Massive SA growth of 4G, Wi-Fi, in next five years

According to the latest annual update of the Cisco Visual Networking Index Global Mobile Data Traffic Forecast for 2014 to 2019, the ongoing adoption of more powerful devices and machine-to-machine (M2M) connections may see 3G surpassing 2G as the top cellular technology, based on connection share, by 2016. 4G will account for 56.1% of total mobile data traffic in South Africa by 2019, compared to 15.7% at the end of 2014, a CAGR of 110%.

 The forecast predicts that Wi-Fi data offloading, the use of complementary network technologies for delivering data originally targeted for cellular networks globally – is expected to surpass that of cellular traffic. The amount of traffic offloaded from 4G will be 46% by 2019, compared to 40% at the end of 2014. Traffic offloaded from 3G will go up to 42% from 35% in the same time period. Whilst traffic offloaded from 2G will be 42% compared to 37% at the end of 2014.  

“The increasing demand for network mobility and the emergence of 4G are among the key trends highlighted in this year’s forecast that represent significant opportunities for service providers today and in the immediate future,” says Vernon Thaver, Chief Technology Officer, Cisco in South Africa. 

“The challenge is not about getting Wi-Fi facilities to South African citizens but rather about ensuring that high speed internet is available not only in homes and offices but also public places like shopping centres. The findings highlight that service providers in South Africa have immense opportunities to innovatively deliver a variety of mobile services and experiences to consumers and business users as the Internet of Everything (IoE) continues to take shape.”  

Key Highlights from South Africa
In South Africa, 4G connections are expected to grow 14-fold from 2014 to 2019 at a CAGR of 69%. By 2019, 4G connections will be 23.2% of total mobile connections compared to just 2.2% in 2014. This will largely be led by the growing number of smart connections in South Africa, which are expected to increase to 62% of mobile connections by 2019, from 21% in 2014.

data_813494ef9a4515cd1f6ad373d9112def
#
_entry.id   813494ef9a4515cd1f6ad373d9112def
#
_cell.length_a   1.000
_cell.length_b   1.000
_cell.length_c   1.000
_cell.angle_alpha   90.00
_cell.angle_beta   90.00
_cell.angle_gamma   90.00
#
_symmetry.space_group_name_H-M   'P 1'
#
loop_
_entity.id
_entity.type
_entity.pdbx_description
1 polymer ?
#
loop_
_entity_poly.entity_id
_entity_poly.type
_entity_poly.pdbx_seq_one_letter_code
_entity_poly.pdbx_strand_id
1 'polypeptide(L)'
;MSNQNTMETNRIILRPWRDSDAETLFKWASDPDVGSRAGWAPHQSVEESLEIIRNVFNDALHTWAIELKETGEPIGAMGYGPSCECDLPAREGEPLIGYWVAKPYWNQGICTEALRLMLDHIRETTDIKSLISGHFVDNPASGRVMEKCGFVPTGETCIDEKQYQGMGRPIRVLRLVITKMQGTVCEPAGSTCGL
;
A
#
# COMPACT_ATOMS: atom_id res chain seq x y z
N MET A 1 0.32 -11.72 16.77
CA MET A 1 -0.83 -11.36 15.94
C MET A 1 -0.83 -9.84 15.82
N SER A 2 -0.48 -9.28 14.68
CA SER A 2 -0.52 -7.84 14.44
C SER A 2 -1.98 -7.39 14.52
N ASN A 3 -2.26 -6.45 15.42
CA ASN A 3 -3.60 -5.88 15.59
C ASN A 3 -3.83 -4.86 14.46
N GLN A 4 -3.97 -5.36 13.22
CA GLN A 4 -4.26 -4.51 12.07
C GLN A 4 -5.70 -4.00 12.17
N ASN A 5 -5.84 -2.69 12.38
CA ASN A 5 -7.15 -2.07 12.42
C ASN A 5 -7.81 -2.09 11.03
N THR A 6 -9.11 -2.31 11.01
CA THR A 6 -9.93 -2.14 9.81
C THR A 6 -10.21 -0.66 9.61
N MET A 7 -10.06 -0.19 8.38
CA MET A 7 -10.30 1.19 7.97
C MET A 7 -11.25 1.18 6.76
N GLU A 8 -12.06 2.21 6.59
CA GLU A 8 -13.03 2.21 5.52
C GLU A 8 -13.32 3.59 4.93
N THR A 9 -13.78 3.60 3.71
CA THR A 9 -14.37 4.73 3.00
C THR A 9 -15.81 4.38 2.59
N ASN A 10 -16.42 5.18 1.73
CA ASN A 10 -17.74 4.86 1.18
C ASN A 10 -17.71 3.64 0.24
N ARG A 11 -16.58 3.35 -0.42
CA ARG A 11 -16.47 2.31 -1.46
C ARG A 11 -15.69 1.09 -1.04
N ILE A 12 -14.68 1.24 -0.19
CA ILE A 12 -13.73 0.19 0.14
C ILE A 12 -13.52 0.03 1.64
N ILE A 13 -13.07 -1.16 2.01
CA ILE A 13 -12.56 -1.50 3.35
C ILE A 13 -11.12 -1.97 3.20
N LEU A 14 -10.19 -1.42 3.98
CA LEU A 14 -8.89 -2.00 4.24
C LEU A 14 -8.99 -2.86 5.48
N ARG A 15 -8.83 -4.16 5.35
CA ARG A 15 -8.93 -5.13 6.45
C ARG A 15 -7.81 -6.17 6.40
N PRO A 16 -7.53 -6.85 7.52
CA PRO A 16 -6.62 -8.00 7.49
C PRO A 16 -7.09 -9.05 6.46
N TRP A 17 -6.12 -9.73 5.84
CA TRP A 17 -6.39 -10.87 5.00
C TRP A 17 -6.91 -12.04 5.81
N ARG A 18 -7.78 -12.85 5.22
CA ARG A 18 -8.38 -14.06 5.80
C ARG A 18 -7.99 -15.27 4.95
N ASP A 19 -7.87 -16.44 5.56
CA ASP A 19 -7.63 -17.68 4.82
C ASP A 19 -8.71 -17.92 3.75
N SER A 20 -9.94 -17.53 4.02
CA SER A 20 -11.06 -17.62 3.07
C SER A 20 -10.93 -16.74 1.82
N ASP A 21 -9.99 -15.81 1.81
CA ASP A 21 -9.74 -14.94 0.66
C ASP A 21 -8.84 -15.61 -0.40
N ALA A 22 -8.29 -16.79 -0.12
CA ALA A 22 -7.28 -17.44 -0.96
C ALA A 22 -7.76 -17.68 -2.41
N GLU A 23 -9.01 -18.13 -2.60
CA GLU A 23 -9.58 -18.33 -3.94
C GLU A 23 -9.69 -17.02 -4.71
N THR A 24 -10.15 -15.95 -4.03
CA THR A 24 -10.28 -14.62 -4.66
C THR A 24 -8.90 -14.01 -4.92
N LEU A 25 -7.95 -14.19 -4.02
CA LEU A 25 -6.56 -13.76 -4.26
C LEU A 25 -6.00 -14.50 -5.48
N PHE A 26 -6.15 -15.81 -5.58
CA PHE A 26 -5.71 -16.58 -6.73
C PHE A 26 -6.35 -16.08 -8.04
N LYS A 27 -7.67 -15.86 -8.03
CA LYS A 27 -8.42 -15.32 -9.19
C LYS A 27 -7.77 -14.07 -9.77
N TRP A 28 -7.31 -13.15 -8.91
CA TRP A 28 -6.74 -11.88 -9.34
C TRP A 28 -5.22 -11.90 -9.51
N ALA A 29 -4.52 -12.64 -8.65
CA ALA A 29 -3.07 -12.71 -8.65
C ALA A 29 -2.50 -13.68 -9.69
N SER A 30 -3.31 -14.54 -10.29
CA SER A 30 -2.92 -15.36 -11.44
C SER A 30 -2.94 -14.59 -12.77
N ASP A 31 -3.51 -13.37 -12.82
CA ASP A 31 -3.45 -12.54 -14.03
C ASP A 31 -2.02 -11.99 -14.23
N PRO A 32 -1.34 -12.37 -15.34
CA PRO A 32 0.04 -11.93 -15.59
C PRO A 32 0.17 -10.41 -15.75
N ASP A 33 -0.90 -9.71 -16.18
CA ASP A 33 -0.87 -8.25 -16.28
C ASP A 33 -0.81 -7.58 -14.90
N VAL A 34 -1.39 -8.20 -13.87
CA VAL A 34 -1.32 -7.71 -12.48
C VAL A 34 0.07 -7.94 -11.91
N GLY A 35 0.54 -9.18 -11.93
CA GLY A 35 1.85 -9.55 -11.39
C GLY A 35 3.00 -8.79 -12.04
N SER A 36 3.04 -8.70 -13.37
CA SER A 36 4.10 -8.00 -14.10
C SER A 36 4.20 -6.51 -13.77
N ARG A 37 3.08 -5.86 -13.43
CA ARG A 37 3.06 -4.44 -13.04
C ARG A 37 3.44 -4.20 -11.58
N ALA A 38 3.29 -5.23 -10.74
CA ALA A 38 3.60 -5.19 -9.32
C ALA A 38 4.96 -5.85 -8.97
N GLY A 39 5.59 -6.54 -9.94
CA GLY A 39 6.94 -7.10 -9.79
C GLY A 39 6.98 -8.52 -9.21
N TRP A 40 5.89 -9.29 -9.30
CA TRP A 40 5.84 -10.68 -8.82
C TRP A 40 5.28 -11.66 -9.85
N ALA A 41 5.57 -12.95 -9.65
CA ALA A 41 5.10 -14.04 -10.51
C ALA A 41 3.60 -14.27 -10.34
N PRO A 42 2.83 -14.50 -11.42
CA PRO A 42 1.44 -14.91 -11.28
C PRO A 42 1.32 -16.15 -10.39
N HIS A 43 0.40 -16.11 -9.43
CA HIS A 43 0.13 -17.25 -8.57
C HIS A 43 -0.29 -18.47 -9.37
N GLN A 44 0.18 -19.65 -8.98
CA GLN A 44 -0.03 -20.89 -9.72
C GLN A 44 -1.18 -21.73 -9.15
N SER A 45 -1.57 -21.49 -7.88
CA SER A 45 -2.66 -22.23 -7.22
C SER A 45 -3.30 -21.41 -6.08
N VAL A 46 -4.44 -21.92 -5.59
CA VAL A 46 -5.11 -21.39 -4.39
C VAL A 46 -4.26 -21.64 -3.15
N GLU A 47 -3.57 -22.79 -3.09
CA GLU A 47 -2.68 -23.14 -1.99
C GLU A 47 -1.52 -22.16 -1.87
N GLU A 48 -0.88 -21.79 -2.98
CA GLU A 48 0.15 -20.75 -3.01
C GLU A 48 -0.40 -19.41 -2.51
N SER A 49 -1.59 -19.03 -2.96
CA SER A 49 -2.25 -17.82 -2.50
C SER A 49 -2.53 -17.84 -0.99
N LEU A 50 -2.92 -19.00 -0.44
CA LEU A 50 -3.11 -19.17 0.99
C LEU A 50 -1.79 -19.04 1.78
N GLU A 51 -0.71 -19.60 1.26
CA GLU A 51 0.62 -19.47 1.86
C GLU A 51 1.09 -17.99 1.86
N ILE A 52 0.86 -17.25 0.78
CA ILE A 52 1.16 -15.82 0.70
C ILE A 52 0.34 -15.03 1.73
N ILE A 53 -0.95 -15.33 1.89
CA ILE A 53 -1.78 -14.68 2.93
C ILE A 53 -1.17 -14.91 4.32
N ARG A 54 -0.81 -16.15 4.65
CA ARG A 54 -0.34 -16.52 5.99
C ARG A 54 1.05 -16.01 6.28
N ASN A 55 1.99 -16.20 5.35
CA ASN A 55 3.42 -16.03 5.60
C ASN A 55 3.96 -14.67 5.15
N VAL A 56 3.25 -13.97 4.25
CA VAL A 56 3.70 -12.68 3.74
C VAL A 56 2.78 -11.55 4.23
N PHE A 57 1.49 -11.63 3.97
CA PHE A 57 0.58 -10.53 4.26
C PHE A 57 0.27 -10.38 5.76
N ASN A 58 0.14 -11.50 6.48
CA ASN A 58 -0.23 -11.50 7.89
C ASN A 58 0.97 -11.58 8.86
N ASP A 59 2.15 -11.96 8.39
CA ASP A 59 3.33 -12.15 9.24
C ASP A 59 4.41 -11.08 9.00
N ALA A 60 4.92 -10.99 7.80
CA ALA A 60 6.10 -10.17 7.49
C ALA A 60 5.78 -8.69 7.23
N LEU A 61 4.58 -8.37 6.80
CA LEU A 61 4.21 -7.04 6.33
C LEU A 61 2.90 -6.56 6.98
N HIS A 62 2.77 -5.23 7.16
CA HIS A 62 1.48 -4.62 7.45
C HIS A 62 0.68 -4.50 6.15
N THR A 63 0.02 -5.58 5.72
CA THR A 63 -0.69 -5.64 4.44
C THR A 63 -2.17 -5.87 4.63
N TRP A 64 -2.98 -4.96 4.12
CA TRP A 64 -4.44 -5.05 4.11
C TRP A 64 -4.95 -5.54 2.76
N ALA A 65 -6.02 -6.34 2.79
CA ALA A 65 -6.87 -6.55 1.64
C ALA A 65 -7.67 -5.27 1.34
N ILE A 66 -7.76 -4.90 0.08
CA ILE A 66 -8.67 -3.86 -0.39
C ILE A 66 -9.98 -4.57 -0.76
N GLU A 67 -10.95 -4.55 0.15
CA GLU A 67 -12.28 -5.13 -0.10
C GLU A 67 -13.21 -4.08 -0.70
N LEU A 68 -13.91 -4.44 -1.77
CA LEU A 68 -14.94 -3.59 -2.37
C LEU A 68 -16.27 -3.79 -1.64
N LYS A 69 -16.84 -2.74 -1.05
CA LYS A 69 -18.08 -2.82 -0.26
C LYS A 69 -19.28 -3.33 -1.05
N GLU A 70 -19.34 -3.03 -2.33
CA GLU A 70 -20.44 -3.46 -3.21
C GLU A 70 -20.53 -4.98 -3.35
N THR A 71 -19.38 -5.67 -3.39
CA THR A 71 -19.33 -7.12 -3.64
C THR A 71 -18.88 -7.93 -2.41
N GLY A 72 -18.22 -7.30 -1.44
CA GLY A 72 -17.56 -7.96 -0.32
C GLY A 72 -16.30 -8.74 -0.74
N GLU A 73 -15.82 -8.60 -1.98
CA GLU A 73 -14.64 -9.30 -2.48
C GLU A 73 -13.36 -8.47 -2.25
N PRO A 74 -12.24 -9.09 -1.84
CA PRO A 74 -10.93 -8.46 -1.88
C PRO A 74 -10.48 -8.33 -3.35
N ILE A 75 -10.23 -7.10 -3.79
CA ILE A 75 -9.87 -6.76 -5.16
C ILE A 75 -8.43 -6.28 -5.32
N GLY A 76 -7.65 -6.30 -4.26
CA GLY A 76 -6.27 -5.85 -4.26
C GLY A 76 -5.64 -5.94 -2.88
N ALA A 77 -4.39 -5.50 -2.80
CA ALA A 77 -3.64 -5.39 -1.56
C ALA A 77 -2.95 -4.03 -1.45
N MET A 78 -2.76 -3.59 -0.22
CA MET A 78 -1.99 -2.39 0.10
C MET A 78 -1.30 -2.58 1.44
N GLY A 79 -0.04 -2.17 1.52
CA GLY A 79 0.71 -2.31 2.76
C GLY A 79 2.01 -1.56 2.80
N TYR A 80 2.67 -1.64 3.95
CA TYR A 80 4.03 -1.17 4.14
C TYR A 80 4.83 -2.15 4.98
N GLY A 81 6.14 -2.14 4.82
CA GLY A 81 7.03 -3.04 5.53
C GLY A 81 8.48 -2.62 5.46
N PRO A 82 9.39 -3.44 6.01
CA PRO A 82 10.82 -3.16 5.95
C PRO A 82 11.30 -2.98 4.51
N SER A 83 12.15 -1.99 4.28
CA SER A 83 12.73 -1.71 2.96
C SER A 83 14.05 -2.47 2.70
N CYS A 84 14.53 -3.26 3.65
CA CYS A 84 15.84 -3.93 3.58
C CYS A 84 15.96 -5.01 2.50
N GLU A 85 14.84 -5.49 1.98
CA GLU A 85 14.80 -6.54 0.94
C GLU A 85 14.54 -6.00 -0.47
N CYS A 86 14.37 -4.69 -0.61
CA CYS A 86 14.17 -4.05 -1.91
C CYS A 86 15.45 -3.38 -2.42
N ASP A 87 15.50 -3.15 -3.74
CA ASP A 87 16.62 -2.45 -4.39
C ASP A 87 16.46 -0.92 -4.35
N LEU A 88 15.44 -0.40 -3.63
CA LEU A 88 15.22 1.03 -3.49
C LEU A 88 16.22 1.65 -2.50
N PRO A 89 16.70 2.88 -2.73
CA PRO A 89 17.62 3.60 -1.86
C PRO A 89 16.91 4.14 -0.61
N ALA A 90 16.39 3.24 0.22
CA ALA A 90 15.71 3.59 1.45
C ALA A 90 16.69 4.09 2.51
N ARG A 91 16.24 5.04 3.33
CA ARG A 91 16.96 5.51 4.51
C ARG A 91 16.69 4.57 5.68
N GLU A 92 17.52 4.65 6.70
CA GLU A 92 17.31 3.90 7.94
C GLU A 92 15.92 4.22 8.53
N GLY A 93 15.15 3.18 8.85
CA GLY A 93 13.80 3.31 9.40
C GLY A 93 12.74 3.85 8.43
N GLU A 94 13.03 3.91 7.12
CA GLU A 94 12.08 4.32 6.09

• In South Africa, the amount of traffic offloaded from 4G will be 46% by 2019, compared to 40% at the end of 2014.      
  • Of all IP traffic generated in South Africa in 2014, 57% was Wi-Fi and 13% was mobile. By 2019, 59% will be Wi-Fi and 32% will be mobile. 
  • In South Africa, 4G tablet traffic will be 93% of total tablet traffic by 2019, compared to 56.5% at the end of 2014.  
  • Increase in 4G Connectivity in South Africa

Many service providers are deploying 4G technologies to address consumer and business users’ strong demand for wireless services and content. In many emerging markets, service providers are creating new mobile infrastructures with 4G solutions. In South Africa, 4G smartphone traffic will be 51% of total smartphone traffic by 2019, compared to 12.9% at the end of 2014. 

In South Africa, 4G traffic will grow 41-fold from 2014 to 2019, a compound annual growth rate of 110%. In South Africa, the average 3G speed will grow 2.1-fold (16% CAGR) from 2014 to 2019 and the average 2G speed will grow 1.3-fold (5% CAGR) in the same time period. In South Africa, the average 4G smartphone will generate 7 191 MB of traffic per month by 2019, compared to 3 727 MB for non-4G smartphones.   

Wi-Fi Offload Traffic Surpasses Cellular Traffic in South Africa

“Offload” refers to traffic from dual mode devices and supports cell and Wi-Fi connectivity, excluding laptops, over Wi-Fi and small cell networks. Offloading occurs at the user or device level when one switches from a cell connection to Wi-Fi and small cell access. 

  • In South Africa, 36% of total mobile data traffic was offloaded in 2014; by 2019, 44% of total mobile data traffic will be offloaded.
  •  In South Africa without offload, the 2014 to 2019 South Africa mobile data traffic would grow at a CAGR of 67% instead of 63%. 

This article first appeared on .Follow Gadget on Twitter on @GadgetZA

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